Volume 94, Issue 2

Friday, May 19, 2000


New student code of conduct drafted

UWOFA talks could mean deal

Private universities plan announced

New buildings put under microscope

Mental giants make presence felt at fair

Petition tries to rub out massage parlours

Prelude to an election

Council passes new arena proposal

Ravers get cold shower

Private universities plan announced

By Chris Lackner
& Aaron Wherry

Gazette Staff

A recent announcement by the provincial government concerning privately-funded universities has been met with a rash of criticism.

On April 29th, Ontario Colleges, Universities and Training Minister Dianne Cunningham, announced plans to investigate and then implement, private universities across the province. Kerry Delaney, spokesperson for Cunningham, said the move was made to expand the range of choice for students.

Delaney said a Quality Assurance Board will be formed and conciliation will take place with educators and citizens, to ensure a system for privately-funded universities is setup and maintained appropriately. She added, safeguards will be put in place to ensure students who do enter private universities will not suffer if the university is forced to close, or cannot continue service.

Joel Harden, Ontario chair of the Canadian Federation of Students, expressed disdain for the provincial government's plan. "If private universities and colleges enter Ontario, a two-tier education system will develop, which provides a better education to those with the greater size of wallet," he said.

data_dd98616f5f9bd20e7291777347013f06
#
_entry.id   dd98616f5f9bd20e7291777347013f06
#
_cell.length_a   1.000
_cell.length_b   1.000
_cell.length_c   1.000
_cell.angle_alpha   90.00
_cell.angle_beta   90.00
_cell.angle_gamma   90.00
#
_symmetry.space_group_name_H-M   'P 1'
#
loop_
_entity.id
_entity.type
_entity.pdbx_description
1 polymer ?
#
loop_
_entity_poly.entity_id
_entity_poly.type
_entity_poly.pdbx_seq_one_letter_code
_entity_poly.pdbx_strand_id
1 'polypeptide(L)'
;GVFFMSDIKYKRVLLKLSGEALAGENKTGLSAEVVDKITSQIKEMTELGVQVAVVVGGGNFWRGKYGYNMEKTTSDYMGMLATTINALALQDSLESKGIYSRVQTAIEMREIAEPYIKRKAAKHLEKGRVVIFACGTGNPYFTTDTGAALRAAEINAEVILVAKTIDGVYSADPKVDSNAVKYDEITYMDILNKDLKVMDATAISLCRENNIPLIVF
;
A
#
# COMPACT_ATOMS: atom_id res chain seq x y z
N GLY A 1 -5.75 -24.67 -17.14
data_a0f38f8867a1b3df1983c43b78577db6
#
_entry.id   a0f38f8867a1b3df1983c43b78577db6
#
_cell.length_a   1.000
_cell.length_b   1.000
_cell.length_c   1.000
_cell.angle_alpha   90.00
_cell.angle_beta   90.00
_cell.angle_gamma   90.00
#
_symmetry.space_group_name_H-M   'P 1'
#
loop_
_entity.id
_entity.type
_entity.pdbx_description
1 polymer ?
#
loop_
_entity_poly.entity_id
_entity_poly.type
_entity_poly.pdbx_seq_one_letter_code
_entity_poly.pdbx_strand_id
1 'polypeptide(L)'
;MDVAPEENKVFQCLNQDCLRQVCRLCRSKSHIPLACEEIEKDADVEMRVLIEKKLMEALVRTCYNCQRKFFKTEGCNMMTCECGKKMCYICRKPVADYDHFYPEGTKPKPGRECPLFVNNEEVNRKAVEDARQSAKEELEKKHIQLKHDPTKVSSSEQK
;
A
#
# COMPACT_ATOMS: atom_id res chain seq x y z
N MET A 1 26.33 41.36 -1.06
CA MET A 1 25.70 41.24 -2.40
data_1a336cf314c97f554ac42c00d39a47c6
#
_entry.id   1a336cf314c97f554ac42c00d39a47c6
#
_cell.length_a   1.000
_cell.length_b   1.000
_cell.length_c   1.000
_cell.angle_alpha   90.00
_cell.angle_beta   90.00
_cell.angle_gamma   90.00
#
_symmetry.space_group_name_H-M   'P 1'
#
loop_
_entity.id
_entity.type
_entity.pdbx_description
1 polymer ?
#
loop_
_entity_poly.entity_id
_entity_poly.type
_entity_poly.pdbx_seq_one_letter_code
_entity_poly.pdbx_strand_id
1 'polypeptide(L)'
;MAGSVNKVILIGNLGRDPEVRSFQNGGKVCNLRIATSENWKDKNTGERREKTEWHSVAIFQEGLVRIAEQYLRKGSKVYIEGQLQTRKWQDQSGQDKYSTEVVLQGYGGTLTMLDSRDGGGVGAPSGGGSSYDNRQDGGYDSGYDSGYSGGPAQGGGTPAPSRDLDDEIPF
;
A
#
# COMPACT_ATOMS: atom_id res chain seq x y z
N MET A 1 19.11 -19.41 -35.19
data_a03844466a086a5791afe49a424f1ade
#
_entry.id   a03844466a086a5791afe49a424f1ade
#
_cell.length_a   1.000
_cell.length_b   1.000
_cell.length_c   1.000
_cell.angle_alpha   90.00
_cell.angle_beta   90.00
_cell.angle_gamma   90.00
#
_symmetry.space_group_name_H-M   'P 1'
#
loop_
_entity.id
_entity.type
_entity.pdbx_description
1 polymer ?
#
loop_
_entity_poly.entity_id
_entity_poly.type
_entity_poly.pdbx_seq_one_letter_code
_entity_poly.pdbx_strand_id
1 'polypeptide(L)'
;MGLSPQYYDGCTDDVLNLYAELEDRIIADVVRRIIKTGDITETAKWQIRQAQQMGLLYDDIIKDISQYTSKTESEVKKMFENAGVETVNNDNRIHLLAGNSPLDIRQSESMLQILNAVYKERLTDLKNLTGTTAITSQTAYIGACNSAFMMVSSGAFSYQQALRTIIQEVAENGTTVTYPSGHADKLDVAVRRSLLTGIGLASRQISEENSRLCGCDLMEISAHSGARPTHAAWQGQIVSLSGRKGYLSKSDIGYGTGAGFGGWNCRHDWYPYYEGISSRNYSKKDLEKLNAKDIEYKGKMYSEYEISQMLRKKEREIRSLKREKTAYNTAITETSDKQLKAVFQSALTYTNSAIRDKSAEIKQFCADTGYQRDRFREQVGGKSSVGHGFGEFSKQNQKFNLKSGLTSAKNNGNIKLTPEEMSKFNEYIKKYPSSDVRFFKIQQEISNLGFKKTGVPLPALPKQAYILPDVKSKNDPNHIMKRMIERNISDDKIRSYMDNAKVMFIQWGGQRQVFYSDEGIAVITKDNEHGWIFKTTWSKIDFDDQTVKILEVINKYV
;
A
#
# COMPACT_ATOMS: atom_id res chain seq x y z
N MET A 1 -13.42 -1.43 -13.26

Harden added the current university situation has more demand than supply – with not enough space for students. He said he feels claims that private universities will not cost taxpayers is not true. According to Harden, students at private schools will be allowed to apply for student loans and research grants, which come from the government and, in turn, taxpayers.

"Taxpayers will end up paying more for private universities than if we just increased the capacity of the current ones," he said. "Private universities are just a decoy. They'll only make things worse."

David Robinson, director of public policy for Canadian Association of University Teachers, also spoke negatively of the Tories' plan. "Generally we're quite concerned about the possibilities of privatization. It's bad news for education in this province. It's bad news for students and bad news for a public system which is desperate for funds."

Robinson added other problems should be addressed before private universities are pursued. "Accessibility was ignored in Dianne Cunningham's announcement. The public system is under-funded, student debt is rising and the student/faculty ratio is exploding due to the lack of hiring, combined with high student enrollment rates. The government's plans ignore all these things."

Jeff Sutton, VP-education for the University Students' Council, said he was fundamentally opposed to private universities. He worried public-funded universities may suffer and eventually die from the affects of a two-tier system.

Western's VP-academic, Greg Moran, said he doubted the provincial government would consider altering their plans, despite claims made by the Tories that public consultation would be done before private universities are put in place.

"[The government's plan] is a red herring – private universities are not going to be part of the solution," he said. "A poor education is not a bargain at any price."

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Copyright The Gazette 2000